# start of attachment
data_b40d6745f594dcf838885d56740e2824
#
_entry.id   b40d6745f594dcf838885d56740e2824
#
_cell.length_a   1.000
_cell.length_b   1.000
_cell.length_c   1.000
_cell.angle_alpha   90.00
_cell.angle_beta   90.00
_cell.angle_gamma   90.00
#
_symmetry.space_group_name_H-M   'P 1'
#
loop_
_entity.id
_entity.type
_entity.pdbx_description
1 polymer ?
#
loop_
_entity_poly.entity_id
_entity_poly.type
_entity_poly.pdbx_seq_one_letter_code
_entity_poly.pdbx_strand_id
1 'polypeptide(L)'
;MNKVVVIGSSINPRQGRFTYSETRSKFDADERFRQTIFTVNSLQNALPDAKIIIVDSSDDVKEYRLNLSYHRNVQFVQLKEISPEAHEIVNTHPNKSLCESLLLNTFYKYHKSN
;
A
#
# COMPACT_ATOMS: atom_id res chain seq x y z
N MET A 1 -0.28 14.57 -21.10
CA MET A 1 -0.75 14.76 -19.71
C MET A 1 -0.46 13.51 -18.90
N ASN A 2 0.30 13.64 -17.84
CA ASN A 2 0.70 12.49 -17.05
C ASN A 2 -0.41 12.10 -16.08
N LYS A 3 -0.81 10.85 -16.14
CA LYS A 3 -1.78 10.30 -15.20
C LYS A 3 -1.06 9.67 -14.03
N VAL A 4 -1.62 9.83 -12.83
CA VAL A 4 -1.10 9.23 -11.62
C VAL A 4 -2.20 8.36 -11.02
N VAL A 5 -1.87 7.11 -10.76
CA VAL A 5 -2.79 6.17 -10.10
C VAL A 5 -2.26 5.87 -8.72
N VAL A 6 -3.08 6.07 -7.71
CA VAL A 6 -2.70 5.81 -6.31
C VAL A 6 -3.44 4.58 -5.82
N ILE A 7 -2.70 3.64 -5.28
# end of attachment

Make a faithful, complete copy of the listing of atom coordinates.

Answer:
data_b40d6745f594dcf838885d56740e2824
#
_entry.id   b40d6745f594dcf838885d56740e2824
#
_cell.length_a   1.000
_cell.length_b   1.000
_cell.length_c   1.000
_cell.angle_alpha   90.00
_cell.angle_beta   90.00
_cell.angle_gamma   90.00
#
_symmetry.space_group_name_H-M   'P 1'
#
loop_
_entity.id
_entity.type
_entity.pdbx_description
1 polymer ?
#
loop_
_entity_poly.entity_id
_entity_poly.type
_entity_poly.pdbx_seq_one_letter_code
_entity_poly.pdbx_strand_id
1 'polypeptide(L)'
;MNKVVVIGSSINPRQGRFTYSETRSKFDADERFRQTIFTVNSLQNALPDAKIIIVDSSDDVKEYRLNLSYHRNVQFVQLKEISPEAHEIVNTHPNKSLCESLLLNTFYKYHKSN
;
A
#
# COMPACT_ATOMS: atom_id res chain seq x y z
N MET A 1 -0.28 14.57 -21.10
CA MET A 1 -0.75 14.76 -19.71
C MET A 1 -0.46 13.51 -18.90
N ASN A 2 0.30 13.64 -17.84
CA ASN A 2 0.70 12.49 -17.05
C ASN A 2 -0.41 12.10 -16.08
N LYS A 3 -0.81 10.85 -16.14
CA LYS A 3 -1.78 10.30 -15.20
C LYS A 3 -1.06 9.67 -14.03
N VAL A 4 -1.62 9.83 -12.83
CA VAL A 4 -1.10 9.23 -11.62
C VAL A 4 -2.20 8.36 -11.02
N VAL A 5 -1.87 7.11 -10.76
CA VAL A 5 -2.79 6.17 -10.10
C VAL A 5 -2.26 5.87 -8.72
N VAL A 6 -3.08 6.07 -7.71
CA VAL A 6 -2.70 5.81 -6.31
C VAL A 6 -3.44 4.58 -5.82
N ILE A 7 -2.70 3.64 -5.28